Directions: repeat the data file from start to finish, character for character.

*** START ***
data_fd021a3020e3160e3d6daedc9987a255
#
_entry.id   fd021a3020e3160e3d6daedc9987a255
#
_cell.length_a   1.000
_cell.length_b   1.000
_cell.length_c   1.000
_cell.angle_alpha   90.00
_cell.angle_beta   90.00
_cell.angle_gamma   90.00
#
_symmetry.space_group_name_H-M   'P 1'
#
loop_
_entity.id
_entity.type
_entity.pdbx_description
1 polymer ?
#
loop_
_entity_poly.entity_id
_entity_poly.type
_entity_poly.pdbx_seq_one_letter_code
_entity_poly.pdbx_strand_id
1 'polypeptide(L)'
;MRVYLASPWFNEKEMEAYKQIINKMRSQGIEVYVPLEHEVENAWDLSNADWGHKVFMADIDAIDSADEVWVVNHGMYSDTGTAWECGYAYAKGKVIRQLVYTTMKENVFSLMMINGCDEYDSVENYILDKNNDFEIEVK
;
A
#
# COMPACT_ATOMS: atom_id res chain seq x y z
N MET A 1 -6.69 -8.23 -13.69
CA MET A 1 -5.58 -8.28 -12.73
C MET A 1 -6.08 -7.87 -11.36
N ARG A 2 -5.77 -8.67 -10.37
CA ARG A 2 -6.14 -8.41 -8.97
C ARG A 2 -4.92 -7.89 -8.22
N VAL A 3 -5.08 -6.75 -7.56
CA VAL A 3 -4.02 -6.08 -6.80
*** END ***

data_fd021a3020e3160e3d6daedc9987a255
#
_entry.id   fd021a3020e3160e3d6daedc9987a255
#
_cell.length_a   1.000
_cell.length_b   1.000
_cell.length_c   1.000
_cell.angle_alpha   90.00
_cell.angle_beta   90.00
_cell.angle_gamma   90.00
#
_symmetry.space_group_name_H-M   'P 1'
#
loop_
_entity.id
_entity.type
_entity.pdbx_description
1 polymer ?
#
loop_
_entity_poly.entity_id
_entity_poly.type
_entity_poly.pdbx_seq_one_letter_code
_entity_poly.pdbx_strand_id
1 'polypeptide(L)'
;MRVYLASPWFNEKEMEAYKQIINKMRSQGIEVYVPLEHEVENAWDLSNADWGHKVFMADIDAIDSADEVWVVNHGMYSDTGTAWECGYAYAKGKVIRQLVYTTMKENVFSLMMINGCDEYDSVENYILDKNNDFEIEVK
;
A
#
# COMPACT_ATOMS: atom_id res chain seq x y z
N MET A 1 -6.69 -8.23 -13.69
CA MET A 1 -5.58 -8.28 -12.73
C MET A 1 -6.08 -7.87 -11.36
N ARG A 2 -5.77 -8.67 -10.37
CA ARG A 2 -6.14 -8.41 -8.97
C ARG A 2 -4.92 -7.89 -8.22
N VAL A 3 -5.08 -6.75 -7.56
CA VAL A 3 -4.02 -6.08 -6.80